With land law hanging fire, projects struggle to take off
A parliamentary joint committee on the land bill has sought reports from the states and the central government about cases of acquisitions getting lapsed due to a controversial provision of the UPA-era law that has jeopardised hundreds of projects across the country.Updated: Dec 07, 2015 00:45 IST
A parliamentary joint committee on the land bill has sought reports from the states and the central government about cases of acquisitions getting lapsed due to a controversial provision of the UPA-era law that has jeopardised hundreds of projects across the country.
Land can be returned to its original owner under section 24 (2) of the UPA law that says any acquisition under the older British-era legislation would be cancelled if the award was made five years or more prior to the new law but compensation was not given. The UPA’s law came into force from January 2014 and replaced the Land Acquisition Act of 1894.
Owners have invoked the section in several parts of the country to get land acquisitions cancelled and courts have declared many such cases as “lapsed” acquisitions.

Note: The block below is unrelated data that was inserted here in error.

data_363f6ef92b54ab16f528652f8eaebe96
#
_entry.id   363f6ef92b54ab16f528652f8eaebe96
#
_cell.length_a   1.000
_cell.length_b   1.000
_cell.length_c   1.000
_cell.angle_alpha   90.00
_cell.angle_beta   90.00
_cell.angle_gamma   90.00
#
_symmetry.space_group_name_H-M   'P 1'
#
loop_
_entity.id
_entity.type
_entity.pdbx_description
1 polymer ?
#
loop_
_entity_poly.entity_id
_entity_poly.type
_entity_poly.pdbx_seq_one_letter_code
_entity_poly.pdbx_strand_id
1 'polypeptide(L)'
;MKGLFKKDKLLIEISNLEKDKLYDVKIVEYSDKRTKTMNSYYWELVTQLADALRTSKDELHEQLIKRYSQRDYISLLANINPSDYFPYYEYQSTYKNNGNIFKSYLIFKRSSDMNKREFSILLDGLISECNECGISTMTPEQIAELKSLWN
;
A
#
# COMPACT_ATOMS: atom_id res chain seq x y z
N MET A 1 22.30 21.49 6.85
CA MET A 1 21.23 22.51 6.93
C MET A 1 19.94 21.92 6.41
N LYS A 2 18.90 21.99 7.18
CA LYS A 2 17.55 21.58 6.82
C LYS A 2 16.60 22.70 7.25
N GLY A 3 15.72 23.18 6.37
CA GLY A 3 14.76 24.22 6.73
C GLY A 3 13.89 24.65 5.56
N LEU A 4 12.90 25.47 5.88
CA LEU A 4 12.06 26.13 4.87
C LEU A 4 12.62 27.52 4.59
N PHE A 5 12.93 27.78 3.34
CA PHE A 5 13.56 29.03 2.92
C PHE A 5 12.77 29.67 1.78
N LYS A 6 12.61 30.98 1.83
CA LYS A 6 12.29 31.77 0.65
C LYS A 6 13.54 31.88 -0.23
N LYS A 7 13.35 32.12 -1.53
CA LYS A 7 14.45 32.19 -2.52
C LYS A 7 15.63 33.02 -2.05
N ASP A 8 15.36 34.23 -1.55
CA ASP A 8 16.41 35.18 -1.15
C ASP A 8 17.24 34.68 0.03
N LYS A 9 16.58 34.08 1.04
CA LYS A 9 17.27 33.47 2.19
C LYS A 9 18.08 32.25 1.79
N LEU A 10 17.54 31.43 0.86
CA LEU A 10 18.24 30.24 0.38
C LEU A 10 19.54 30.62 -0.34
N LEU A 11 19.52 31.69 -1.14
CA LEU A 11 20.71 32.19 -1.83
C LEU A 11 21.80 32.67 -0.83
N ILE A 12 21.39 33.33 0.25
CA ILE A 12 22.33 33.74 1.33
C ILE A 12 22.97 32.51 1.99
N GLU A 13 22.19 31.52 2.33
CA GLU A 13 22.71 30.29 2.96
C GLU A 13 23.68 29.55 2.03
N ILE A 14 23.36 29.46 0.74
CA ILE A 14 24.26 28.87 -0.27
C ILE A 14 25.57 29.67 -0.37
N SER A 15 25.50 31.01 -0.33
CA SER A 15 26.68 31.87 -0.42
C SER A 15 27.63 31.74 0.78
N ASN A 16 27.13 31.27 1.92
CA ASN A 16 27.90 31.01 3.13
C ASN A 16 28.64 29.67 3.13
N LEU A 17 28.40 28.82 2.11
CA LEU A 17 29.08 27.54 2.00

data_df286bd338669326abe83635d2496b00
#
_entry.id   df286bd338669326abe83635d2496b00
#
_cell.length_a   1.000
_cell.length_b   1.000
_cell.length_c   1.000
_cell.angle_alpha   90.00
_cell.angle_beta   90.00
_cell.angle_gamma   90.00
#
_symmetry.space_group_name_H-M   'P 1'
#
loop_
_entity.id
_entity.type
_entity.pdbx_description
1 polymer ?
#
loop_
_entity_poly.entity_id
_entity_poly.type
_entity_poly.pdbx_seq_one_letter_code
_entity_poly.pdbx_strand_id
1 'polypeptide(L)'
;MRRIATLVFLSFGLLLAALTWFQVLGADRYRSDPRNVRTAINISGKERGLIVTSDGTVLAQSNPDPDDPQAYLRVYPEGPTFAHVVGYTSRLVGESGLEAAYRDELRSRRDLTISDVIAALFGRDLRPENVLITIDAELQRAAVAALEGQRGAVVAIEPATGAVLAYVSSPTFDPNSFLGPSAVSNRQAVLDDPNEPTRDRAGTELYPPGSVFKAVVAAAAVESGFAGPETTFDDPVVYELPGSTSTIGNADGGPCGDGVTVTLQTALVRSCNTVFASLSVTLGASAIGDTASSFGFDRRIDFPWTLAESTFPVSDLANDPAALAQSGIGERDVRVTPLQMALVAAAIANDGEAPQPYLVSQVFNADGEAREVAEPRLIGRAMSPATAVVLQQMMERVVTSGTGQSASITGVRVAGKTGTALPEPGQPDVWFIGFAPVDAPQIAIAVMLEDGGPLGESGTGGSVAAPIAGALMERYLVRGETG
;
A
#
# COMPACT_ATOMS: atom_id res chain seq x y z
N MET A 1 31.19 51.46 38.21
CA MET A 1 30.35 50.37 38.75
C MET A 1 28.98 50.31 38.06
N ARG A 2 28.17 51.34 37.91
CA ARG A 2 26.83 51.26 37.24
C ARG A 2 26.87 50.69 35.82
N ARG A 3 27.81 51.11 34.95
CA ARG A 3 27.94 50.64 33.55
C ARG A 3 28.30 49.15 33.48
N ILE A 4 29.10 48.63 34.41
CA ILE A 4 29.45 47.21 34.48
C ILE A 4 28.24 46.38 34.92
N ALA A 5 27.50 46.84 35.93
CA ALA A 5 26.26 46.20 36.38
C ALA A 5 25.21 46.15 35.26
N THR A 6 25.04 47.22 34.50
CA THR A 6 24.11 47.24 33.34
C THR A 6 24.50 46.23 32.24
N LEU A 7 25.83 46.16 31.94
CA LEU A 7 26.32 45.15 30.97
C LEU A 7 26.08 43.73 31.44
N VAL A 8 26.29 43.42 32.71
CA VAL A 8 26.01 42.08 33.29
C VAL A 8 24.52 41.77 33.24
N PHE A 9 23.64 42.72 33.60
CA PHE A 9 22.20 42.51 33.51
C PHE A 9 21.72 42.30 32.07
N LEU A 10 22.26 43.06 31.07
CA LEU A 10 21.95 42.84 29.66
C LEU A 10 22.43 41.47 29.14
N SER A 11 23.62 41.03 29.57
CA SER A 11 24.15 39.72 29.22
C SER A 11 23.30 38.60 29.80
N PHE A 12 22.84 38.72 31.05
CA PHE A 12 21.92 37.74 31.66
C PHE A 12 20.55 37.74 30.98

“The Delhi Development Authority has informed there are a total of 606 pending court cases related to land acquisition proceedings that were initiated under the Land Acquisition Act, 1894 and as per section 24 of RFCTLARR Act, 2013, the proceedings have been claimed to have lapsed,” the urban development ministry has informed the parliamentary panel which is holding deliberations on the amendments suggested by Modi government.
Advocate Surat Singh — who is fighting the case of some families of the erstwhile Malcha village that was acquired to build the Presidential estate, Parliament house and other government buildings — has met panel chairperson SS Ahluwalia. These families are seeking the cancellation of the acquisition as they have not been paid the compensation for the land acquired around 1912.
Earlier this year, the Supreme Court upheld a Bombay high court order to cancel the acquisition of 43.94 acres of land for a ‘Forest Garden’ in Pune on account of non-payment of compensation under the section 24(2). Similar litigations have come up related to Calicut and Coimbatore airports. Lok Sabha sources said the panel also sought report from the home ministry about similar cases on the Indo-Bangladesh border and whether they face the risk of being cancelled.
The controversial land bill by the NDA had sought to amend this section and boost growth but the Opposition vowed to block it due to superior numerical strength in the Rajya Sabha. The section remains the bone of contention between the Opposition and the government, as there is no consensus on how to deal with it.
First Published: Dec 07, 2015 00:45 IST